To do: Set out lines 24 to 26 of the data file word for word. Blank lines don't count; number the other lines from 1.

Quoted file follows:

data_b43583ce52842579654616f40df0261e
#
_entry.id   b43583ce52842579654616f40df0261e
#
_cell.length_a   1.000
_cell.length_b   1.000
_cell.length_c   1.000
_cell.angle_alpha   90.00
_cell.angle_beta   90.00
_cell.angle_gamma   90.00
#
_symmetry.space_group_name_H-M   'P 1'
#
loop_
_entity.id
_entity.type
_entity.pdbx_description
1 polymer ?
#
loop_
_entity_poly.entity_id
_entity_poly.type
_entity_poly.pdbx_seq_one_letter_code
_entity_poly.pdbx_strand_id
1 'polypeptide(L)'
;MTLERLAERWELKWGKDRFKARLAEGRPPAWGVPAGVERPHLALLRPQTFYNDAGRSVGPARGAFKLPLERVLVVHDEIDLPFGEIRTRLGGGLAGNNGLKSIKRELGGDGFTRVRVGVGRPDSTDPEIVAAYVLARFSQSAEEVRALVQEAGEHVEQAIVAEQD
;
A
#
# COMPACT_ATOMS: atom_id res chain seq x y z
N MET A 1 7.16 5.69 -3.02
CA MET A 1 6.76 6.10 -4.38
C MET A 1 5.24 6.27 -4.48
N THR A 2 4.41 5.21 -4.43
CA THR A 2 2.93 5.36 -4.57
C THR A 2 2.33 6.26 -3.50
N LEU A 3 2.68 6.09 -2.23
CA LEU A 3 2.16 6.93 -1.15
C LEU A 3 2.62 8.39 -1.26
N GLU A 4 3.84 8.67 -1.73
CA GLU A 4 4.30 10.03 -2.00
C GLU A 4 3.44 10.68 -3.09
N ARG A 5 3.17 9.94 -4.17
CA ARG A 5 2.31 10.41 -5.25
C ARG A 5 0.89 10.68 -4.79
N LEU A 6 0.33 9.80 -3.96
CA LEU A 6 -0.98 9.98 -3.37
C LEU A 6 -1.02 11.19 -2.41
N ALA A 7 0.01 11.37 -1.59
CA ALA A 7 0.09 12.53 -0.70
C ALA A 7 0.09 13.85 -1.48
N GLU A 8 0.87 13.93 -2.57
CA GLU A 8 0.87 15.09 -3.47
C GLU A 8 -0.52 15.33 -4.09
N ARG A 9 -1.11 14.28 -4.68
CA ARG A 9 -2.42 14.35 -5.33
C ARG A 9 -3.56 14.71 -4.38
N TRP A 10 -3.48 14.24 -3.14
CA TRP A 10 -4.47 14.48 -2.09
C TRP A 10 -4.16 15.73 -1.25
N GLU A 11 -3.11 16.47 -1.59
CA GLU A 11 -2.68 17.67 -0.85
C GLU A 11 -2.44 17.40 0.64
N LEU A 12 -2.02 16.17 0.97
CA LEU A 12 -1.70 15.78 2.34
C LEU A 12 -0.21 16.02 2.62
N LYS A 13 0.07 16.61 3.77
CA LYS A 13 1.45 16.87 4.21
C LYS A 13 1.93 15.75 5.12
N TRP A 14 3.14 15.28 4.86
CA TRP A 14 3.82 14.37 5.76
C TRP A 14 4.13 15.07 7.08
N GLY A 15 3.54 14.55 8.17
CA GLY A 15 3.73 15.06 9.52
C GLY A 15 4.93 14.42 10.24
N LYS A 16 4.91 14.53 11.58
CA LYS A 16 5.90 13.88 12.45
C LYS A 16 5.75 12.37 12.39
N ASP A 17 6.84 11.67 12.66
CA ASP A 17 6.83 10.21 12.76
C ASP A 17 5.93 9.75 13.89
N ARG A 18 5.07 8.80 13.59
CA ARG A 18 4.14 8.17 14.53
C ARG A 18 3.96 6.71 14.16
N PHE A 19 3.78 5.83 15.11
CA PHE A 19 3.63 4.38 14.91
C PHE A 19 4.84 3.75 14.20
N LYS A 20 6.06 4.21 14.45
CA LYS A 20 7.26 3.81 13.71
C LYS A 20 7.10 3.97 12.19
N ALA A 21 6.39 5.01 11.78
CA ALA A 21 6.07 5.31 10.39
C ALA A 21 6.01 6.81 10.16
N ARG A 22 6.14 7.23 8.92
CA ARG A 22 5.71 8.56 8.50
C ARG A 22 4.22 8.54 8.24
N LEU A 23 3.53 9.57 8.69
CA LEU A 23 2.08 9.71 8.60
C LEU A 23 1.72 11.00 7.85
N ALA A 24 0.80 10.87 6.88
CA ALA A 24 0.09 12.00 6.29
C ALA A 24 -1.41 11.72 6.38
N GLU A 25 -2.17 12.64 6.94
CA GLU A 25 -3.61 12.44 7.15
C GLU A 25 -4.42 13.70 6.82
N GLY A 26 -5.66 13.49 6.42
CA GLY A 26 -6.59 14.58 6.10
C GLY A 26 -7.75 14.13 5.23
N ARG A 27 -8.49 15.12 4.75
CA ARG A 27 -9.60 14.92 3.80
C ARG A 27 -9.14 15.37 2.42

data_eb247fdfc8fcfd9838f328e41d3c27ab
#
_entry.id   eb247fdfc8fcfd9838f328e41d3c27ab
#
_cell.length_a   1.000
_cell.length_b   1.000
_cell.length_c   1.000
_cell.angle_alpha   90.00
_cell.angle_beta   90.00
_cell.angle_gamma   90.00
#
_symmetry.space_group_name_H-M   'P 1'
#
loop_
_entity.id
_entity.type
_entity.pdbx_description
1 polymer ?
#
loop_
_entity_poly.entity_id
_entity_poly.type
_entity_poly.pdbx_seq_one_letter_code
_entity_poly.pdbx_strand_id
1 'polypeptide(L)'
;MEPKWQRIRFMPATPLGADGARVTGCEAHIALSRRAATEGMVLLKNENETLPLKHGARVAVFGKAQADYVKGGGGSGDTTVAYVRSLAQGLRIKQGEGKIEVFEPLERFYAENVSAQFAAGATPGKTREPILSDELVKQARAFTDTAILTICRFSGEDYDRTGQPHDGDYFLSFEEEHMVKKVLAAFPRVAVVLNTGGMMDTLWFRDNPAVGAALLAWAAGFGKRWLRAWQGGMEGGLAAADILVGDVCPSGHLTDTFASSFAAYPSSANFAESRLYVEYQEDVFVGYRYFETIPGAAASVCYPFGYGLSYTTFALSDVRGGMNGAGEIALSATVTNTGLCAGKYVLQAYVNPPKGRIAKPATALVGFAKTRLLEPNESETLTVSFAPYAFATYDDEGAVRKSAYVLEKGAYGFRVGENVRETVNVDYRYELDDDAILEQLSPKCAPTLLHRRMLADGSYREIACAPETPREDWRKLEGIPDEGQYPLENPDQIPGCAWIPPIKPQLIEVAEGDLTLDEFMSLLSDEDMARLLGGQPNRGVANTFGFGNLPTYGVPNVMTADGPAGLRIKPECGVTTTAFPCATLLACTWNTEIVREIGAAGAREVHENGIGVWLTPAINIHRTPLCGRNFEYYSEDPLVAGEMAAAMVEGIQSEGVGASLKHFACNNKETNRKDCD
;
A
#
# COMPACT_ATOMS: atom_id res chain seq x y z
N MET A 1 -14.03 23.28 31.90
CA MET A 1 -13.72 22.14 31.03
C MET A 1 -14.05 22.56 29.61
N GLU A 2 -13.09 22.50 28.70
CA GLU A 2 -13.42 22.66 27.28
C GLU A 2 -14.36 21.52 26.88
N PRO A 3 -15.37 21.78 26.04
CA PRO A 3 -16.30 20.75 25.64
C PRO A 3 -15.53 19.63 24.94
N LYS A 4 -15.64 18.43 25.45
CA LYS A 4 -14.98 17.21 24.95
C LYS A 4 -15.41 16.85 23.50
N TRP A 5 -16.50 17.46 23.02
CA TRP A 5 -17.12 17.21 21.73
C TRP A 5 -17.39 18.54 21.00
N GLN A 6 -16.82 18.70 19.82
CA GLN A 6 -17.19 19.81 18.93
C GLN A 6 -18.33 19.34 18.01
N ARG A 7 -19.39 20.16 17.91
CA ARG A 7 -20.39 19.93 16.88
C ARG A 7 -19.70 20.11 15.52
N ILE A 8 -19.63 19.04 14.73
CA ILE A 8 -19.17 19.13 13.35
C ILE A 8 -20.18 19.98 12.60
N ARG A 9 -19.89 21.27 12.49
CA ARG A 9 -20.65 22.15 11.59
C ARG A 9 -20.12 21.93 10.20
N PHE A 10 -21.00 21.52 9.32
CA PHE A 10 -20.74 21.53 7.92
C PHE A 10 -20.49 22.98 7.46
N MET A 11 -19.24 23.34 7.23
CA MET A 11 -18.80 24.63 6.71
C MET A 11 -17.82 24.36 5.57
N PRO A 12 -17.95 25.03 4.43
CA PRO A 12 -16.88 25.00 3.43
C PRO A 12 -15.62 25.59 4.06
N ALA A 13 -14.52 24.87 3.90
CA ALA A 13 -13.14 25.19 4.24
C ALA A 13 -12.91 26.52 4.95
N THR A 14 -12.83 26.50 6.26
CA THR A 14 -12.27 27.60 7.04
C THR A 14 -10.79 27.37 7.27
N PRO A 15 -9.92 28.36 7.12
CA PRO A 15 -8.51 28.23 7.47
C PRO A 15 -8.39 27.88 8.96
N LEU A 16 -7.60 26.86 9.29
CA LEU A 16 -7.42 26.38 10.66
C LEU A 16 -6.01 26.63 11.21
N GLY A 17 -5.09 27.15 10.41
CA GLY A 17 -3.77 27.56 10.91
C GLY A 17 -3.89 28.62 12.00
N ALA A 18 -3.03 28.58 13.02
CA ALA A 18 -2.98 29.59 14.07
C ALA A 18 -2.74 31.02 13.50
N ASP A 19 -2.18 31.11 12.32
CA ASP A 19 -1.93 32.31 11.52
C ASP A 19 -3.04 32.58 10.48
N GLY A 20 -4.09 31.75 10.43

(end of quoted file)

_entity_poly.pdbx_strand_id
1 'polypeptide(L)'
;MTLERLAERWELKWGKDRFKARLAEGRPPAWGVPAGVERPHLALLRPQTFYNDAGRSVGPARGAFKLPLERVLVVHDEIDLPFGEIRTRLGGGLAGNNGLKSIKRELGGDGFTRVRVGVGRPDSTDPEIVAAYVLARFSQSAEEVRALVQEAGEHVEQAIVAEQD